Trying to understand the arguments of a person whose worldview is opposed to yours is often an exceedingly difficult task. In our ever more diverse and interconnected world, however, we must try. Here, we’ll examine the radical views of a brilliant mind, to help show you how it can be done.
Who was Oscar Wilde?
Oscar Wilde was one of the greatest authors of the late 19th century. A poet of the highest order, he wrote several works which are still widely read today, including The Picture of Dorian Gray and The Importance of Being Earnest. His wit and humor are legendary, as is the story of his fall, decline, and death.
Being a poet, Wilde was remarkably in tune with the social problems of his age. His proposed cure to the various ailments of Victorian England was a radical socialism which had only been tried for short periods before. His arguments are abstract, and he makes only passing mention of financial details. However, they are still worth considering—if only to help us understand how a revolutionary mind works.
Why was Oscar Wilde a socialist?
In his essay The Soul of Man Under Socialism, Wilde begins his argument for collectivism from a strange starting point. He does not desire the perfectly equal society nor one that subjugates the individual will to the common good. He is attracted to left-wing views because of his belief that “Socialism itself will be of value simply because it will lead to Individualism.”
But, how? Isn’t socialism the opposite of individualism?
Wilde believed that capitalism as it existed at the time, with the poor working for a pittance and the rich overly concerned with business affairs, prevented almost everyone from developing their personalities, reaching the peaks of individual achievement, and truly living life to the fullest.
He argued that giving control of the means of production to the community would free the poor from the horrors of poverty and the rich from the fear of going broke. This would then allow people to explore their personalities and live life fully. As Wilde phrases it, under his ideal system, “One will live. To live is the rarest thing in the world. Most people exist, that is all.”
Given recent studies showing how horrible worrying about money is for your health, he might have been on to something.
What about all the totalitarianism? Why didn’t he predict that?
Of course, he understands that authoritarian socialism would fail to promote this individualism. He found the idea of “economic tyranny” by the state to be a dangerous concept which would be worse than the Dickensian world he lived in. He demanded that any collectivization must be done voluntarily and without coercion of any kind.
Writing this when he did, long before the totalitarian socialist regimes of the 20th century, his ideas were prophetic. Given how strongly he argues against centralizing economic power in the state, today he would perhaps best be labeled as an anarchist.
Did these ideas have anything to do with his art?
Oscar Wilde was first and foremost a writer and poet. His essay reflects this. When he muses on the few human beings who have been able to fully actualize themselves as individuals up to that time he lists artists such as Lord Byron, Percy Shelly, and Victor Hugo. His ideal world is designed to create artists.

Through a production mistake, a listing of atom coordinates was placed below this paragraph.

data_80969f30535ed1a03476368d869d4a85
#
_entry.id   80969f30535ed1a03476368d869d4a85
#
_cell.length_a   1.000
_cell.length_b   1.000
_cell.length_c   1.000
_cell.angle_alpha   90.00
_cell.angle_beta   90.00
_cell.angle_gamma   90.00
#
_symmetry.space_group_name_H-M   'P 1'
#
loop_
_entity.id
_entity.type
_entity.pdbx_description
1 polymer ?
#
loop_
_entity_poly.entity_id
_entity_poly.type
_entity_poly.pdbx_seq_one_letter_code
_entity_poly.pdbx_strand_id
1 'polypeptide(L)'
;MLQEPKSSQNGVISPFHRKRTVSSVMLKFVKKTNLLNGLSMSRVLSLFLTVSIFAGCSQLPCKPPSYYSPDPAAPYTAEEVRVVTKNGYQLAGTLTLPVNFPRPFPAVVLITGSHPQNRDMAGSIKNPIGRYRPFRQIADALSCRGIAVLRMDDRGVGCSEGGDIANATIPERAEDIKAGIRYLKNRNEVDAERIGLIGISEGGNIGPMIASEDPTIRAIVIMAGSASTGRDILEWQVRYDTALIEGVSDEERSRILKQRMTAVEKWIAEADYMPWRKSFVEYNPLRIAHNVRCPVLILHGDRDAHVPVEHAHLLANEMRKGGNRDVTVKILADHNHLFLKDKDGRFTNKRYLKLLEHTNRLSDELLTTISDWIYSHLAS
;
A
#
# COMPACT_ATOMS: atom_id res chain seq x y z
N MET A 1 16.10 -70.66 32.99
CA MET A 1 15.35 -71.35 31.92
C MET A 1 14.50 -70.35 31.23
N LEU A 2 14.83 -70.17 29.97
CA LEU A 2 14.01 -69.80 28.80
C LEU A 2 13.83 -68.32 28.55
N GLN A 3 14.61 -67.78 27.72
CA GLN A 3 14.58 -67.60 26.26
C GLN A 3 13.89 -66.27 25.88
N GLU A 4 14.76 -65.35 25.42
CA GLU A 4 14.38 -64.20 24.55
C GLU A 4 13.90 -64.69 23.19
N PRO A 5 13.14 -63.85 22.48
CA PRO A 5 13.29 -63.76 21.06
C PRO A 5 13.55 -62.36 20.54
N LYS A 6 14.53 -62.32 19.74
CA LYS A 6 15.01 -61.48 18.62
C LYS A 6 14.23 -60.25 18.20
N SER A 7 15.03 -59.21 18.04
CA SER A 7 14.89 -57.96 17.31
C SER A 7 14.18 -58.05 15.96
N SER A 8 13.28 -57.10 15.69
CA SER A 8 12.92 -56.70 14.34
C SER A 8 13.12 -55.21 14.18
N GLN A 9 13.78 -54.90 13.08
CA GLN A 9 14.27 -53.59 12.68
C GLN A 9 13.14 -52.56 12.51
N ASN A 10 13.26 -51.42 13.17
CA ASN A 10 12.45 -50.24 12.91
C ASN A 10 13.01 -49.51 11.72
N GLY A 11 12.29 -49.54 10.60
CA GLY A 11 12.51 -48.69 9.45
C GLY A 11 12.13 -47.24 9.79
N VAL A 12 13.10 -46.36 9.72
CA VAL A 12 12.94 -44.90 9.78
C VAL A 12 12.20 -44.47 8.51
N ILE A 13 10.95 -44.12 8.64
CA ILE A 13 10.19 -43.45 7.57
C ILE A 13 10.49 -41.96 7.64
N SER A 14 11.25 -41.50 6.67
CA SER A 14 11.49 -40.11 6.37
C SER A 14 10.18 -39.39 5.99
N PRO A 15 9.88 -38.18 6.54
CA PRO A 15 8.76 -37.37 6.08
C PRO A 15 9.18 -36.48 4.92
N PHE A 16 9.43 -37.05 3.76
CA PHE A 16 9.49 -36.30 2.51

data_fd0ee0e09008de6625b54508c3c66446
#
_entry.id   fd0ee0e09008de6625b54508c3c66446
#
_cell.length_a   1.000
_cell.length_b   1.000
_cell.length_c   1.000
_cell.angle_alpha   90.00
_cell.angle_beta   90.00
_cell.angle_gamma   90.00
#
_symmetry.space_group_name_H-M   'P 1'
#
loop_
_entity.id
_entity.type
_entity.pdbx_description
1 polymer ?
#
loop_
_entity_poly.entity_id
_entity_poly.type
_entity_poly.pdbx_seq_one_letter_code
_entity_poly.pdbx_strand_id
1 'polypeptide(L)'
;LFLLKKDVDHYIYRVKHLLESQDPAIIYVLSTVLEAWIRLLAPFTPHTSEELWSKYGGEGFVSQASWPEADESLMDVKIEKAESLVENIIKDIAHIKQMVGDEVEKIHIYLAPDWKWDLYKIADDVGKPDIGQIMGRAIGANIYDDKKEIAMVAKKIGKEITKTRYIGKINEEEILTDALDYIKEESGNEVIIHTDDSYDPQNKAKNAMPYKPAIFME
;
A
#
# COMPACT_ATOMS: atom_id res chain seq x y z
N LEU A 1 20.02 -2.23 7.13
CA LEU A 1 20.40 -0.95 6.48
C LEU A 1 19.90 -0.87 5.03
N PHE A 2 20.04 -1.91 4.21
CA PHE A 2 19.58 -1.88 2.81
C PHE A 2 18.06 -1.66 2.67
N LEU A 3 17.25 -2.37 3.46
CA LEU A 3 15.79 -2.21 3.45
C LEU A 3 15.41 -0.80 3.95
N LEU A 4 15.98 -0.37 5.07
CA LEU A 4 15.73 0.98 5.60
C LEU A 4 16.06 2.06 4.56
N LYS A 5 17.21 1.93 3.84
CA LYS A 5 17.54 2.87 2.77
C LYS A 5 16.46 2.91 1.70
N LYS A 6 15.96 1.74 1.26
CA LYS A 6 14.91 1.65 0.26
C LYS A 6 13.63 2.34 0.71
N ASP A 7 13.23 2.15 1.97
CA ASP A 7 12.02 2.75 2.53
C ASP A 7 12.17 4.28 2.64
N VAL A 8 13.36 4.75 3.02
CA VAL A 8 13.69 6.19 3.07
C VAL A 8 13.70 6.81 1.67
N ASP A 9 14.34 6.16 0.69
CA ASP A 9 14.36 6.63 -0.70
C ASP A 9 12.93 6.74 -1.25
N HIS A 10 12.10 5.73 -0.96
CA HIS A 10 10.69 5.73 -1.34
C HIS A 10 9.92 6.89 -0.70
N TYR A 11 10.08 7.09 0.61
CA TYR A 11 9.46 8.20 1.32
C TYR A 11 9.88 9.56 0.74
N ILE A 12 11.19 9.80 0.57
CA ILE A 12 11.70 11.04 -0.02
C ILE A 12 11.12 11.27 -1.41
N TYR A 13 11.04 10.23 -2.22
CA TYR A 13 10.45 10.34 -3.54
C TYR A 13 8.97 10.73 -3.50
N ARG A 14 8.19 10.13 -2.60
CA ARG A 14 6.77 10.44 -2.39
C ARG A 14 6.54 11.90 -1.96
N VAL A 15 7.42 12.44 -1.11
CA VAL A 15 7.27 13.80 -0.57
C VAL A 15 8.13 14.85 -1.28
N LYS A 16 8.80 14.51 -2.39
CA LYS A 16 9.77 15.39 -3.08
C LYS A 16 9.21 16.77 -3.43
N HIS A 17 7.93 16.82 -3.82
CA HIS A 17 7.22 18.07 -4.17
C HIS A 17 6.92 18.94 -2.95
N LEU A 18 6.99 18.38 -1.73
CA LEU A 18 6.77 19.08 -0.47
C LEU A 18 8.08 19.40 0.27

In Wilde’s mind, freeing the individual from either slaving for poverty wages or having to tend to vast estates to avoid the fate of the poor will allow for everyone to focus on creative pursuits. This, in turn, will foster the development of the individual. His utopia is, as historian George Woodcock phrased it, “the society most favorable to the artist.”
Wilde sees no conflict between the ideal world for the artist and for the fostering of individualism since he also says that “art is the most intense mode of Individualism that the world has known.”
What did he think about reforming capitalism?
Wilde was writing during the tail end of the Victorian era, when the poor were tossed into workhouses and the starving had little recourse other than the sympathy of others. While he would find modern capitalism to be more humane than the classical variety he endured, his more radical desires, such as liberating the rich from the duties of business management, would remain unsatisfied in even the most fundamentally reformed capitalist system.
Furthermore, he seems to consider reform to be a disservice to those who need help the most. As he sees it, to give aid to the poor merely prolongs their suffering. By making the situation of the worst off slightly more comfortable, the charitable tend to the symptoms of poverty, but not the disease.
Oscar Wilde was a writer of unusual wit and ability. His praise of the individual and disgust at the injustices of England at the height of its power drove him towards an anarchist vision long before the trials of the 20th century would dim the dreams of many a left-wing idealist.
His arguments, while dated, show us the inner workings of a revolutionary mind similar to those we often encounter but rarely understand. His points, while often utopian, are still vital for us to consider as we look towards the future. As he put it:
“A map of the world that does not include Utopia is not worth even glancing at, for it leaves out the one country at which Humanity is always landing. And when Humanity lands there, it looks out, and, seeing a better country, sets sail. Progress is the realization of Utopias.”